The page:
International statistical classification of diseases and related health problems

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The International Statistical Classification of Diseases and Related Health Problems ( ICD , English: International Statistical Classification of Diseases and Related Health problem ) is the most important, internationally recognized classification system for medical diagnoses.

It is published by the World Health Organization (WHO) and is often referred to as the International Classification of Diseases for short .

The future ICD-11 was approved by the World Health Assembly in May 2019 after the publication of a first version in June 2018 and will come into force on January 1, 2022. It is not yet possible to make any statements about the specific time of the introduction of the ICD-11 in Germany.

The current, internationally valid edition is ICD-10-WHO Version 2019. One limitation of the ICD-10 is that it defines illnesses solely through individual symptoms and diagnosis. The current disease status (consequences of the disease for the patient's ability to function, etc.) is not taken into account - although this is often very important for treatment and for assessing the severity of the health impairment. Therefore, the “ International Classification of Functioning, Disability and Health ” (ICF) was developed as an extension , which supplements the ICD with these aspects.
In tumor or cancer registers, tumor diagnoses are encoded according to the ICD-O .

In German-speaking countries

In Germany, on the are contractual medical and contract psychotherapeutic participating care physicians and psychotherapists, or it led bodies shall diagnoses according to ICD-10-GM (German Modification) to encrypt. The legal basis for this is Section 295, Paragraph 1, Clause 2 of Book Five of the Social Code (billing of medical services). The ICD-10-GM version 2020 published by the German Institute for Medical Documentation and Information (DIMDI) has been binding for the encryption since January 1st, 2020. Austria currently uses the ICD 10 BMASGK 2020. A change to ICD-11 is aimed at as soon as a German version of the new version is available. The German Modification is used in Switzerland and has been translated into French and Italian for this purpose.

Mental disorders

For the diagnosis of mental disorders there is the International Classification of Mental Disorders ( fifth chapter of the ICD-10 ) and, in parallel, the DSM-5 (a psychiatric classification system in the USA). Both are largely compatible, which means that diagnoses can be recoded between the systems. The WHO also publishes some manuals on this, e.g. B. the clinical-diagnostic guidelines (“blue book”) and the diagnostic criteria for research and practice (“green book”).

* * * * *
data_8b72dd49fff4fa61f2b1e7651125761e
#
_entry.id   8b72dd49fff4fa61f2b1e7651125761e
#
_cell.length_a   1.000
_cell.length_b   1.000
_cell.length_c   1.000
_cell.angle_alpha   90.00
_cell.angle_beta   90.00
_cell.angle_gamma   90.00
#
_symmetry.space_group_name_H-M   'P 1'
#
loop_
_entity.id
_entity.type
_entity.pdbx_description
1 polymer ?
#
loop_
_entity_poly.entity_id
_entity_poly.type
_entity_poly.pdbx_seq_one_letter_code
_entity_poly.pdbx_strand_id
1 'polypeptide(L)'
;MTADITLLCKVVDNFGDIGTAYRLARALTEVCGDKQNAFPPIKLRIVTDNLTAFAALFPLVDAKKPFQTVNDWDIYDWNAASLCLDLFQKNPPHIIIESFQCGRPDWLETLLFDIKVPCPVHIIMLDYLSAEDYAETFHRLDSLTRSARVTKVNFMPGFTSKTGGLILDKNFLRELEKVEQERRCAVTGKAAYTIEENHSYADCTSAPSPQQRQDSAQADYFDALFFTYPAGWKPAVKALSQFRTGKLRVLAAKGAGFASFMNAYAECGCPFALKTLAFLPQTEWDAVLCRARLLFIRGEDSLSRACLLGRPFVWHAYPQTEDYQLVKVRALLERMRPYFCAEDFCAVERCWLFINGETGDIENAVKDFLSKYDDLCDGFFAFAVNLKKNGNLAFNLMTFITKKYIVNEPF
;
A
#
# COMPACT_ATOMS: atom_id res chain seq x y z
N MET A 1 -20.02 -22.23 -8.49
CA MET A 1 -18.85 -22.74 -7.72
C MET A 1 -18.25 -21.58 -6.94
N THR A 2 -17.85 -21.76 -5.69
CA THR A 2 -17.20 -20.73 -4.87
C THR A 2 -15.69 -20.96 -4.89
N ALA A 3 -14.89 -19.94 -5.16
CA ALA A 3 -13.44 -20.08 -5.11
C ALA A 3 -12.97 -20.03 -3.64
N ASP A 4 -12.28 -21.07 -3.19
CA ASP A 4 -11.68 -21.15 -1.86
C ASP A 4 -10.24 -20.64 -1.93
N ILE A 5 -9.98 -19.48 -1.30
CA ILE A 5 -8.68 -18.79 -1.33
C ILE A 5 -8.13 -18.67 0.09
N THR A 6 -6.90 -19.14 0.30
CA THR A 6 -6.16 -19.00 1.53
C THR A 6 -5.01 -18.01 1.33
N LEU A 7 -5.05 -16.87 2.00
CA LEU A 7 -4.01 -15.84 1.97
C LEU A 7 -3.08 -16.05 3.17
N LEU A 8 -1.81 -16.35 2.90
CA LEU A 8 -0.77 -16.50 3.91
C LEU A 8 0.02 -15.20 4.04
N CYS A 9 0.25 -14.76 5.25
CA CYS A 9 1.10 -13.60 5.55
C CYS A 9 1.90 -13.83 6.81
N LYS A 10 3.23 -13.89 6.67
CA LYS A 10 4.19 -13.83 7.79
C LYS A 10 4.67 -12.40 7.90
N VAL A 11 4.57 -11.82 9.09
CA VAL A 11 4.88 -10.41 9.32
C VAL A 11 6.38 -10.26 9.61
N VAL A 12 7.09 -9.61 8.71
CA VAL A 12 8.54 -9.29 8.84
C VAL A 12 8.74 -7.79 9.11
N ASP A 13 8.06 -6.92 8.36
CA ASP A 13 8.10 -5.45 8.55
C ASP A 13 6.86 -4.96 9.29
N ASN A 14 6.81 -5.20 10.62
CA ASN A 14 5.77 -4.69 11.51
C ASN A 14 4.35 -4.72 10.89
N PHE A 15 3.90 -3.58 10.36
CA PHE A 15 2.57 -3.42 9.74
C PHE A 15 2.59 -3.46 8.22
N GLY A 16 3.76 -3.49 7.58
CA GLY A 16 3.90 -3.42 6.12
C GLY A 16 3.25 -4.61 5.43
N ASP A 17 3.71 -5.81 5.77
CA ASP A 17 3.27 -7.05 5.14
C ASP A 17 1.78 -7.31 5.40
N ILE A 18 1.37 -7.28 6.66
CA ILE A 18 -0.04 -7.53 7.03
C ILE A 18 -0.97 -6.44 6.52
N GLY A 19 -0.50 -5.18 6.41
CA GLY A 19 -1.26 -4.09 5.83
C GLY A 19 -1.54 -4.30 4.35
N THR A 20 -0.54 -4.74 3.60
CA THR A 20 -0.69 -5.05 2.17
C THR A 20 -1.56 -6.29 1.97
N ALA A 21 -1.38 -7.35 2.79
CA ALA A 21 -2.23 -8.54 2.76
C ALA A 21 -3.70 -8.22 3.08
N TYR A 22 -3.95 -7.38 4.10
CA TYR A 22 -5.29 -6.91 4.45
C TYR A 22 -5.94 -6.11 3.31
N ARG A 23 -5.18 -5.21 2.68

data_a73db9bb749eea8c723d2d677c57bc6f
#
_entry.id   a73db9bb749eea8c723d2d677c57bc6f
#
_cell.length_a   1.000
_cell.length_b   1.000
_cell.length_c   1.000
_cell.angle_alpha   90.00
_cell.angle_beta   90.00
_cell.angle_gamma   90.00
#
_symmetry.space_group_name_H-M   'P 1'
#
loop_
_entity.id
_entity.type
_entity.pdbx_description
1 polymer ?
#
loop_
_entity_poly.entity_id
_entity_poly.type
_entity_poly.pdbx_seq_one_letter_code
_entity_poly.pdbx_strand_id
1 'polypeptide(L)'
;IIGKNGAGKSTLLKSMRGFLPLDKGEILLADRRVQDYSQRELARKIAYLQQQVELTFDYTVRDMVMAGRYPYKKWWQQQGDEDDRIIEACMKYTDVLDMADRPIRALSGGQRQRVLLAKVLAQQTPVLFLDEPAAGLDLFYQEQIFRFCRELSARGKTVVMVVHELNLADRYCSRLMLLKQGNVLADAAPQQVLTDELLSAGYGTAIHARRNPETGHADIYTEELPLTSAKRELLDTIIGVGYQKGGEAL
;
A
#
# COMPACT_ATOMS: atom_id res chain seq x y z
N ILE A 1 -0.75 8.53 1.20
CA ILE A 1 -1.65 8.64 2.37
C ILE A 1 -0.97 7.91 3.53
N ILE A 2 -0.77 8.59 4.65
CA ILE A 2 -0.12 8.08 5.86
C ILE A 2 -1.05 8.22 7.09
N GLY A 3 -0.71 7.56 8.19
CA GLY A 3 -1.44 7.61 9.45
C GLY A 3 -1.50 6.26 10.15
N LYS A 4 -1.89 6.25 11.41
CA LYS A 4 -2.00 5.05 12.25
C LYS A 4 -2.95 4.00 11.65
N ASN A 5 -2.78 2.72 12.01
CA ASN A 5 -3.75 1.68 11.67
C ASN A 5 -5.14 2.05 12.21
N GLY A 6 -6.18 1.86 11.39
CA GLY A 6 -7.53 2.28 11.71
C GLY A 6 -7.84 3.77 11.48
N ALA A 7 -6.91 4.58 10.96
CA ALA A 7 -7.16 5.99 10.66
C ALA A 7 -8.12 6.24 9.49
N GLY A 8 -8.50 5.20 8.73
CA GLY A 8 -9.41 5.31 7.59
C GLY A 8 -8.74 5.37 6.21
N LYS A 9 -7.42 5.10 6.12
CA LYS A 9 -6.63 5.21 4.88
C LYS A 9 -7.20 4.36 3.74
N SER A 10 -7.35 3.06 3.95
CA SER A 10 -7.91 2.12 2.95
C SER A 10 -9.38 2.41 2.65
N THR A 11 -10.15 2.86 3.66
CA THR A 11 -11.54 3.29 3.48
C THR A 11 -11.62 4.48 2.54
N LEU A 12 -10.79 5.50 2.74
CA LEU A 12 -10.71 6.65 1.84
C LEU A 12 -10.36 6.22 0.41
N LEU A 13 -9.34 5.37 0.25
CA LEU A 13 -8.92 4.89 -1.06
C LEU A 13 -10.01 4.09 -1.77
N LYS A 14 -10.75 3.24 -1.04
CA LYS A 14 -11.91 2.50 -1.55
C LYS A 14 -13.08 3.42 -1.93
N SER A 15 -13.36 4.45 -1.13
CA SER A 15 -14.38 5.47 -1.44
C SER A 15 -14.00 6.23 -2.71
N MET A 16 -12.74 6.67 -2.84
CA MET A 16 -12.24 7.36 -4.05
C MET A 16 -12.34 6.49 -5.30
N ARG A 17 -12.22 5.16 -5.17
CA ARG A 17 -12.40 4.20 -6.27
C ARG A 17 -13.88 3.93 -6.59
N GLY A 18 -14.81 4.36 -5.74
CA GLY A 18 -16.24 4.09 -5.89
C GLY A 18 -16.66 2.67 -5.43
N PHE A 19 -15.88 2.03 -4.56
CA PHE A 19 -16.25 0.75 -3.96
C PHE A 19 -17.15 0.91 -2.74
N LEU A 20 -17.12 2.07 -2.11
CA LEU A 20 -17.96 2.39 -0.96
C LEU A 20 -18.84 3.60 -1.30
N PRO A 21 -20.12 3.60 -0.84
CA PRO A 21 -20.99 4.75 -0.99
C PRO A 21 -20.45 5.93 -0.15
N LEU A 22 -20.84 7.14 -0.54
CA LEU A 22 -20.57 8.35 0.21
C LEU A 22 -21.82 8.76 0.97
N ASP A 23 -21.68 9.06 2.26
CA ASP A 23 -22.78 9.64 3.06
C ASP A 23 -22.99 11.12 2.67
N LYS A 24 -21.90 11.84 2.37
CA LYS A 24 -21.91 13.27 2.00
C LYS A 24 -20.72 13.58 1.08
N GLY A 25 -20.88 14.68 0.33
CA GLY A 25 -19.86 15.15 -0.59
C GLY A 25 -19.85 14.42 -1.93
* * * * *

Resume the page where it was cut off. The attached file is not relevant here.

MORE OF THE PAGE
When statistics on causes of death were first compiled in the 19th century , the problem of a uniform classification arose. The first nomenclature of diseases was jointly developed in the 19th century by the English epidemiologist and co-founder of medical statistics William Farr (1807–1883) and the Geneva doctor Marc d'Espine , which later became the basis for the first ICD version.

The first version of the ICD was issued by the French government in 1900 , which was then revised and expanded at regular intervals. From the fourth version (ICD-4 from 1929) to the first post-war version (the ICD-6 from 1948) the health section of the League of Nations was the editor. Until then, the classification was limited to diseases that were possible causes of death.

The ICD has been published by the WHO since the sixth version and for the first time it also contained non-fatal diseases and injuries, including a. a separate chapter on mental disorders. The revision for the ICD-7 took place in 1955 in Paris and for the ICD-8 in 1965 in Geneva. Up to the ICD-9 of 1976, revised editions were made about every ten years, as changes and additions became necessary due to medical advances. Work on the current tenth edition began in 1983 and was completed in 1992. The currently (2019) valid international edition is the ICD-10 in the 2019 version.

Some states such as Germany, Austria, the United States, and Australia use country-specific ICD extensions or special editions. In the USA , a version ICD-9-CM ( clinical modification ) adapted to clinical needs is popular. In Austria the version ICD-10 BMG 2014 is used.

Situation in individual countries


In the GDR , the coding of diagnoses for both inpatient and outpatient treatment was carried out from 1952 onwards according to the current classification as an entry in the SV booklet . In 1986, the ICD-9 was used for the first time in the Federal Republic of Germany to encrypt diagnoses in hospitals.